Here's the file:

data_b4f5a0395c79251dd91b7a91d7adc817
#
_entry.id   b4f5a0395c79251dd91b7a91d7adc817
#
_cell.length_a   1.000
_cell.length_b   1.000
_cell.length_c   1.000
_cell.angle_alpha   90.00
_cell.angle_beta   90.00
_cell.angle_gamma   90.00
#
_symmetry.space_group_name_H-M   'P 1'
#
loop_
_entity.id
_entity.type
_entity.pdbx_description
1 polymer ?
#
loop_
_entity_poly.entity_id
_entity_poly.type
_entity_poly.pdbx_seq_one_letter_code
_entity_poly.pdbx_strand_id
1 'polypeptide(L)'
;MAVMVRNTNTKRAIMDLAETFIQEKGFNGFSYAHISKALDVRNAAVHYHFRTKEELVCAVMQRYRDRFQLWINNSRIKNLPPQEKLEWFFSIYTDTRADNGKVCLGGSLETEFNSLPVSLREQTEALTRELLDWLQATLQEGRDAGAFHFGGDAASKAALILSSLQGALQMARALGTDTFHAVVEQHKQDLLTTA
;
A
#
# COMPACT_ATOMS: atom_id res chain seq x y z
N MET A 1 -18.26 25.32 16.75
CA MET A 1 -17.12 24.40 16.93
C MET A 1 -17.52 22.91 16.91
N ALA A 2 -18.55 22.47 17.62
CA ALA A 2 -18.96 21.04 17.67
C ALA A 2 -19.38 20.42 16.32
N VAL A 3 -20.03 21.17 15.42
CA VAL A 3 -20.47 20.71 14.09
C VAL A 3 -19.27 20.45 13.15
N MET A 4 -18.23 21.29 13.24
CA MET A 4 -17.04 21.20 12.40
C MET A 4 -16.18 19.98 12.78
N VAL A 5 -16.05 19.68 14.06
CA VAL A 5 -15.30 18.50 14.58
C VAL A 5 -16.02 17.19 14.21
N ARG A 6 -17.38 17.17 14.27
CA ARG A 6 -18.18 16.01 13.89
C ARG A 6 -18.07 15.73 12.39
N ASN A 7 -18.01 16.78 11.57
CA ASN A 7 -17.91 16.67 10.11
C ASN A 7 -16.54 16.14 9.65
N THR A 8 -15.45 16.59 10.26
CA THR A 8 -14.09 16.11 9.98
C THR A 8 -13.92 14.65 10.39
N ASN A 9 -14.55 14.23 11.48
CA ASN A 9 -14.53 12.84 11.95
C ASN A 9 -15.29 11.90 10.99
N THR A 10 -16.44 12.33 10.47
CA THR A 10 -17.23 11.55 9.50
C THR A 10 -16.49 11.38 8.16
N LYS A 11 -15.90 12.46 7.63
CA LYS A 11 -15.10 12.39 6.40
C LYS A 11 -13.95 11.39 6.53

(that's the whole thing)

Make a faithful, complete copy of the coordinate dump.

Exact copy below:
data_b4f5a0395c79251dd91b7a91d7adc817
#
_entry.id   b4f5a0395c79251dd91b7a91d7adc817
#
_cell.length_a   1.000
_cell.length_b   1.000
_cell.length_c   1.000
_cell.angle_alpha   90.00
_cell.angle_beta   90.00
_cell.angle_gamma   90.00
#
_symmetry.space_group_name_H-M   'P 1'
#
loop_
_entity.id
_entity.type
_entity.pdbx_description
1 polymer ?
#
loop_
_entity_poly.entity_id
_entity_poly.type
_entity_poly.pdbx_seq_one_letter_code
_entity_poly.pdbx_strand_id
1 'polypeptide(L)'
;MAVMVRNTNTKRAIMDLAETFIQEKGFNGFSYAHISKALDVRNAAVHYHFRTKEELVCAVMQRYRDRFQLWINNSRIKNLPPQEKLEWFFSIYTDTRADNGKVCLGGSLETEFNSLPVSLREQTEALTRELLDWLQATLQEGRDAGAFHFGGDAASKAALILSSLQGALQMARALGTDTFHAVVEQHKQDLLTTA
;
A
#
# COMPACT_ATOMS: atom_id res chain seq x y z
N MET A 1 -18.26 25.32 16.75
CA MET A 1 -17.12 24.40 16.93
C MET A 1 -17.52 22.91 16.91
N ALA A 2 -18.55 22.47 17.62
CA ALA A 2 -18.96 21.04 17.67
C ALA A 2 -19.38 20.42 16.32
N VAL A 3 -20.03 21.17 15.42
CA VAL A 3 -20.47 20.71 14.09
C VAL A 3 -19.27 20.45 13.15
N MET A 4 -18.23 21.29 13.24
CA MET A 4 -17.04 21.20 12.40
C MET A 4 -16.18 19.98 12.78
N VAL A 5 -16.05 19.68 14.06
CA VAL A 5 -15.30 18.50 14.58
C VAL A 5 -16.02 17.19 14.21
N ARG A 6 -17.38 17.17 14.27
CA ARG A 6 -18.18 16.01 13.89
C ARG A 6 -18.07 15.73 12.39
N ASN A 7 -18.01 16.78 11.57
CA ASN A 7 -17.91 16.67 10.11
C ASN A 7 -16.54 16.14 9.65
N THR A 8 -15.45 16.59 10.26
CA THR A 8 -14.09 16.11 9.98
C THR A 8 -13.92 14.65 10.39
N ASN A 9 -14.55 14.23 11.48
CA ASN A 9 -14.53 12.84 11.95
C ASN A 9 -15.29 11.90 10.99
N THR A 10 -16.44 12.33 10.47
CA THR A 10 -17.23 11.55 9.50
C THR A 10 -16.49 11.38 8.16
N LYS A 11 -15.90 12.46 7.63
CA LYS A 11 -15.10 12.39 6.40
C LYS A 11 -13.95 11.39 6.53